Dublin’s hub for Europe’s riskiest business loans faces a big test as stagflation bites – The Irish Times

In the Central Bank’s attempt this week to estimate the fees shared by Irish lawyers, accountants, bankers and business services firms from special purpose vehicles (SPVs) in Dublin’s international financial centre, a type of exotic fund s is marked out.

So-called Secured Loan Obligation (CLO) vehicles, containing repackaged loans from highly indebted companies with low credit ratings, the business world’s answer to subprime mortgages, have disbursed around 200 million euros in fees to Irish companies last year. They accounted for more than a fifth of the total generated by Irish SPVs.

The value of lending investments in the unregulated area of ​​Ireland-based CLOs has risen from €15 billion over the past seven years to €216 billion at the end of March, making Dublin, by far , the largest base of ultra-tax-performing funds housing Europe’s riskiest corporate debt.

The trend was accelerated two years ago when tax authorities in the Netherlands, previously another major CLO hub, imposed a 21% VAT rate on managers of these funds. Ireland provided a safe port.

The leveraged loan market defied expectations of an explosion during the Covid-19 crisis as central banks and governments scrambled to funnel trillions of euros into financial markets and the economy to avoid Armageddon. This has prevented an increase in the number of companies forgoing their debt.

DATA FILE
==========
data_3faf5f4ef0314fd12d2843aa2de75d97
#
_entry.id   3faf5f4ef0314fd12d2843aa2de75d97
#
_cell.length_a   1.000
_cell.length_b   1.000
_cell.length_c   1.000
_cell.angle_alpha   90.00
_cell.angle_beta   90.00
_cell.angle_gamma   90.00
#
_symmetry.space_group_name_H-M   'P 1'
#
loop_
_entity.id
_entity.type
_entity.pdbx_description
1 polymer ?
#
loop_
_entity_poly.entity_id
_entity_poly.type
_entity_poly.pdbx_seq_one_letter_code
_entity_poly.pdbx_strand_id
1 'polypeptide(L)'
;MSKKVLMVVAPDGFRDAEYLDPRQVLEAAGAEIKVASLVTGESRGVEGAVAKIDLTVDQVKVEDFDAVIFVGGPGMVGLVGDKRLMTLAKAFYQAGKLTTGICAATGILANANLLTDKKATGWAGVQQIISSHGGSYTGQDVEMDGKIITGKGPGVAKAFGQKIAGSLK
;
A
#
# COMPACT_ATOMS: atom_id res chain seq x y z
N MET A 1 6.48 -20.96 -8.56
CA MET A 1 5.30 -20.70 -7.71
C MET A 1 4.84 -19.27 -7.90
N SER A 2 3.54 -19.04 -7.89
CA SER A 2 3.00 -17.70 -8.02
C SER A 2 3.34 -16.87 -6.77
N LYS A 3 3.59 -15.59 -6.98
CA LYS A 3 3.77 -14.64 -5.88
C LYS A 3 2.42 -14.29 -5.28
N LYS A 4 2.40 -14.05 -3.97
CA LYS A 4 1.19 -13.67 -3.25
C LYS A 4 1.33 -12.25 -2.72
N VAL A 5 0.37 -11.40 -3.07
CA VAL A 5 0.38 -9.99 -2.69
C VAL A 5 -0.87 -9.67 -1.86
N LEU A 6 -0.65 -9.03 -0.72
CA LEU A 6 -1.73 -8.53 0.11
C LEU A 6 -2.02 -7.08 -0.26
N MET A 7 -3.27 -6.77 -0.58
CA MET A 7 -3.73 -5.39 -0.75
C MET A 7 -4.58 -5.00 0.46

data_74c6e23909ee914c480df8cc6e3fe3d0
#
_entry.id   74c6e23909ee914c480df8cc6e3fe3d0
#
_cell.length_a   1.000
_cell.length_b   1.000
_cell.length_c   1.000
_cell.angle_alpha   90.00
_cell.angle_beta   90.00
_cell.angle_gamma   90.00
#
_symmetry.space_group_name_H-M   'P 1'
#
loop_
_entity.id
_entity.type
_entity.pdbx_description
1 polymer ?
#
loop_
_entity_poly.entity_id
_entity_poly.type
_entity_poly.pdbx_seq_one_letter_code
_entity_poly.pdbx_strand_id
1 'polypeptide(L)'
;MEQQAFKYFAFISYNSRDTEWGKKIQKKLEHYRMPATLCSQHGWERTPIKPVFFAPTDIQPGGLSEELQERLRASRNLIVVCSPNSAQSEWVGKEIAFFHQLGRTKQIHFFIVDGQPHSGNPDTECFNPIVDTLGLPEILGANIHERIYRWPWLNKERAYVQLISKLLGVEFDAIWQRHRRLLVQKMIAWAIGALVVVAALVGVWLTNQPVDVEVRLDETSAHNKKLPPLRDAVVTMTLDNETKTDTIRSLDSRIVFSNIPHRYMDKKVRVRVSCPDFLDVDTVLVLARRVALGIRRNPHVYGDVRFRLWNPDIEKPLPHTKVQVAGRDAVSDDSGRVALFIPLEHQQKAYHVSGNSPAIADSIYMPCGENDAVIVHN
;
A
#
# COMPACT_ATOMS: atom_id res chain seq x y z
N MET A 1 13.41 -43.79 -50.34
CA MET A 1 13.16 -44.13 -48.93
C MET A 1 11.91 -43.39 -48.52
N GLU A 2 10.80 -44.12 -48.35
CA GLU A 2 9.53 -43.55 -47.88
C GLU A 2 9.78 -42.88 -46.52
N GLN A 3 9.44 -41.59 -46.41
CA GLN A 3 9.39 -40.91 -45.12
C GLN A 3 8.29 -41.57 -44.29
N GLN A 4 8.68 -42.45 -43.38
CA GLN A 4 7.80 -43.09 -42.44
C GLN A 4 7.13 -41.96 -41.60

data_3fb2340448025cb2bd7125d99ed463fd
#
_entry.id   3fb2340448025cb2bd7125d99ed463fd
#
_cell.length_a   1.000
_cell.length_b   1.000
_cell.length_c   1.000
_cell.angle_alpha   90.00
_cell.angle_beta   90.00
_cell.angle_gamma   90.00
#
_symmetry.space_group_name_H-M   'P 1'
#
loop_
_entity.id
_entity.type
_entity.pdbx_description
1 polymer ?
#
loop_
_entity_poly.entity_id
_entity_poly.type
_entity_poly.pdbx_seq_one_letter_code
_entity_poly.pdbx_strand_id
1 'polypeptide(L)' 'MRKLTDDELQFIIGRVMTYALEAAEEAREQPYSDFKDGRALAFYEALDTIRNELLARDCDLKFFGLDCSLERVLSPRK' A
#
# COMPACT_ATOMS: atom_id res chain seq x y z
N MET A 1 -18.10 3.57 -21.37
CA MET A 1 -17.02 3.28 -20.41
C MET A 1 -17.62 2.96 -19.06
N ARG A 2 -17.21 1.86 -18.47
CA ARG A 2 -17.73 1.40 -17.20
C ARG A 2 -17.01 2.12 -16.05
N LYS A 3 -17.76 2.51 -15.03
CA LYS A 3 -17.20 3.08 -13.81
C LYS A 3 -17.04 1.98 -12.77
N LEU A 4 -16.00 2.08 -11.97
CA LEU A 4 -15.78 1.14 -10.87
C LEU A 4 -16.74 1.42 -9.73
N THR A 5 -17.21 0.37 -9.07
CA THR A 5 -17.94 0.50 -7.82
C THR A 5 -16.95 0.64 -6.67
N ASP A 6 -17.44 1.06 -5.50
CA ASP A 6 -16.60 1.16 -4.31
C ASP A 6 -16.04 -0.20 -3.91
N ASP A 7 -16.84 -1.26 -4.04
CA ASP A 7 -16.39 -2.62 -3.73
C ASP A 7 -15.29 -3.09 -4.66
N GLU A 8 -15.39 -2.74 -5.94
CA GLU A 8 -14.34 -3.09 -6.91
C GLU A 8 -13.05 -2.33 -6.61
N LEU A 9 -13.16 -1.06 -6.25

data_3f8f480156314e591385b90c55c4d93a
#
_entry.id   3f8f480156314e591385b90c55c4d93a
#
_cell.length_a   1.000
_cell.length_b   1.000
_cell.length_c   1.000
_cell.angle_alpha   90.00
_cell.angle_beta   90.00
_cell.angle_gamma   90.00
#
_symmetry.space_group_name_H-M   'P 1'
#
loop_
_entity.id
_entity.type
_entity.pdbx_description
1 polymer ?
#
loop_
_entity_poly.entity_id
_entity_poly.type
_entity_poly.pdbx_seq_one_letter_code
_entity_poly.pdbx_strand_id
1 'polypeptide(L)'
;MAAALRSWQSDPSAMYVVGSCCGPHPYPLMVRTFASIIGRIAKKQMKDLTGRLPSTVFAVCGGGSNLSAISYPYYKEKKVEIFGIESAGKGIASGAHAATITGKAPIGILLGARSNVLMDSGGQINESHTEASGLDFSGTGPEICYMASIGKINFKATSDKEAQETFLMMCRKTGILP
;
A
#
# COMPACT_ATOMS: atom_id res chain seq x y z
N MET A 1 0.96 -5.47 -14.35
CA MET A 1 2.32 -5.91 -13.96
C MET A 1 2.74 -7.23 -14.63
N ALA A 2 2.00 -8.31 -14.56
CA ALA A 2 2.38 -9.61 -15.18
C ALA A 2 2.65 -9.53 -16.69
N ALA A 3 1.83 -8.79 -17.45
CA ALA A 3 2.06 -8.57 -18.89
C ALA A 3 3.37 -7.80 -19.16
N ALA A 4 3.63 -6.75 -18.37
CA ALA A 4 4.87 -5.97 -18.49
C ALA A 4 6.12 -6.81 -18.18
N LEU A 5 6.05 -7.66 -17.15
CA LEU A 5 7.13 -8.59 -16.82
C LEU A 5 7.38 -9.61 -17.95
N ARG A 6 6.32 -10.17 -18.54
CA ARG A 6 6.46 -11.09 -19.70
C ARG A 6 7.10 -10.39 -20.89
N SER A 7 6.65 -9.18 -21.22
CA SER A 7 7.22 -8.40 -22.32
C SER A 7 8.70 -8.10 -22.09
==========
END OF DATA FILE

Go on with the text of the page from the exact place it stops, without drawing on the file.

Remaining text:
Indeed, the sheer volume of money injected into the system would fuel a world record $1.1 trillion (€1 billion) in private equity deals last year – fueled by charging target companies with bank debt, much of which was subsequently largely resold to CLO funds. European CLOs issued 38.5 billion euros of bonds last year, a record after the global financial crisis and a rise of 75% over the year.

CLOs, primarily tightened by US and UK-based asset managers, are cousins ​​to a big cause of the 2008 financial crisis, asset-backed bonds (CDOs), which have been used to repackage pools of US subprime mortgages and refinance them into international bond markets through a process called securitization. In the case of CLOs, however, the borrowers are not households but businesses.

Companies typically have very high levels of borrowing, usually related to acquisitions, and have questionable credit ratings. However, CLO managers buy batches of these corporate loans from banks and private equity firms and, with a bit of financial alchemy, repackage most of them into AAA-rated bonds to entice even managers. the most prudent retirement plans. (CLO vehicles also have lower-rated bonds that carry higher interest rates for investors willing to take the risk.)

But whereas CDOs were ultimately exposed to a single asset – real estate – CLOs are invested in the debt of companies in a wide variety of sectors. European CLOs defaulted at a rate of 0.11% in 2020, at the height of the Covid-19 crisis, slightly below their long-term default rate of 0.13%, according to S&P.